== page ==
Sunday, September 4, 2011

Review: Ultimate Comics Hawkeye #1

I don't buy many new comics. I generally wait for the collected editions so I can read through four-to-six issues without advertisements or a long wait between issues, but a new limited series about one the best characters in Marvel's Ultimate Universe was too intriguing for me to pass up, and I tracked down Ultimate Comics Hawkeye #1 at my closest comic store. The Ultimate version of Hawkeye, unlike Marvel's mainstream version of the character, has a lot more in common with Bullseye and the Punisher, he also happens to be Ultimate Nick Fury's right-hand man on the Avengers and Ultimates, the Ultimates being the Ultimate Universe version of the Avengers, with the Ultimate Avengers being the equivalent to the Secret Avengers in the mainstream continuity. So far, I've used the word Ultimate nine times in this post, and if you understood the previous sentance, you win nerd points.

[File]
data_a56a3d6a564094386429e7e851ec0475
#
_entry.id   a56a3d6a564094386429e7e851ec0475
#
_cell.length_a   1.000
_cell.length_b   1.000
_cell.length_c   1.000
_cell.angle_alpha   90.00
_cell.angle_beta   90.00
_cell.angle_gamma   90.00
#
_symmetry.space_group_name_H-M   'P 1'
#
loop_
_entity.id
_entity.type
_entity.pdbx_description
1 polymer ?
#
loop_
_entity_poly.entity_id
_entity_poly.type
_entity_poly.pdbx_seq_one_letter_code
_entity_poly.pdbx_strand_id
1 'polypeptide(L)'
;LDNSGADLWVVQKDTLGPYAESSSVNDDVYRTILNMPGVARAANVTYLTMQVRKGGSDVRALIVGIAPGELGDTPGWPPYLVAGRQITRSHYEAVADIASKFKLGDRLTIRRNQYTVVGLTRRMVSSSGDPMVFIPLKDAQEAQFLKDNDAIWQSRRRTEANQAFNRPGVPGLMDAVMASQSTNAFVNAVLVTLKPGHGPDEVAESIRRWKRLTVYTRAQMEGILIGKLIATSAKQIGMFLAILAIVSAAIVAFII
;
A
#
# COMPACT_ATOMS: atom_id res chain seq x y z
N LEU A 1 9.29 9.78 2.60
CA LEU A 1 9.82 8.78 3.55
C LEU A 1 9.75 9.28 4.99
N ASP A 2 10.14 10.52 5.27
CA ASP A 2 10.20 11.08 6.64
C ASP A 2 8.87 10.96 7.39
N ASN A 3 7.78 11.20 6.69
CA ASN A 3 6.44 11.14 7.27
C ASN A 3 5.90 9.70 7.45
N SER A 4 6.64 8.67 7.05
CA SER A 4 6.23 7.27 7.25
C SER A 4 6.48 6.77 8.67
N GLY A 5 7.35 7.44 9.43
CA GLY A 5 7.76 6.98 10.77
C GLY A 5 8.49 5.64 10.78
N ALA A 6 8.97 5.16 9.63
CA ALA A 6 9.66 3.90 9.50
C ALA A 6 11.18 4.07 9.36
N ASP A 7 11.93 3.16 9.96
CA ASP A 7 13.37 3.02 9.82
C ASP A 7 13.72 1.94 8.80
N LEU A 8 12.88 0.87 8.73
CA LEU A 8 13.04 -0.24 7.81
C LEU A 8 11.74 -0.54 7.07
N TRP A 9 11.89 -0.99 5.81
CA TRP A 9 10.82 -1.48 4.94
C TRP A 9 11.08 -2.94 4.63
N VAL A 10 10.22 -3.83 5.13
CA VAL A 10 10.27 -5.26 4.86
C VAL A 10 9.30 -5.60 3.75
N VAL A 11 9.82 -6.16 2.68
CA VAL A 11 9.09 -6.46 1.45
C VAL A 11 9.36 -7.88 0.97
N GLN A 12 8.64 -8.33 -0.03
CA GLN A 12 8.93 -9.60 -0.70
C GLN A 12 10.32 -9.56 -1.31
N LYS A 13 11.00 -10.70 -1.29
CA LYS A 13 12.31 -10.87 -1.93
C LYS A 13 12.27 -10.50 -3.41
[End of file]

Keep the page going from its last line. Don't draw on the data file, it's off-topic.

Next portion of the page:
Spoilers to follow.

This issue opens with Hawkeye arriving at the South Eastern Asian Republic (SEAR) S.H.I.E.L.D. headquarters in Bangkok. The base is attacked by an unknown group of superhumans, and then we get a flashback to the SEAR scientists taking about a virus they've created which will destroy the mutant X-gene, and they've also created a serum of their own. Supposedly better than the X-gene, that will give rise to something they call "The People." Back in the present, Hawkeye dispatches the attackers with broken glass and his bow (which is not as awesome as using his own fingernails, but still cool). The issue ends with Hawkeye setting out to track down the Serum.

The setup points to a superhuman arms race, with Hawkeye looking for the Serum and battling large numbers of enemy superhumans. Hopefully, future issues will focus more on Hawkeye himself, and make his character integral to the story, since right now, there's no reason for him to be the lead character.

The issue is written by Jonathan Hickman, who's also writing the redundantly titled Ultimate Comics Ultimates. My biggest problems was the heavy exposition, especially when the SEAR scientists were discussing their evil plan. A picture is worth a thousand words, and there were several scenes where characters said things that were perfectly clear without explanation.

Anyway, this was a pretty fun issue, and I look forward to seeing where the series goes.

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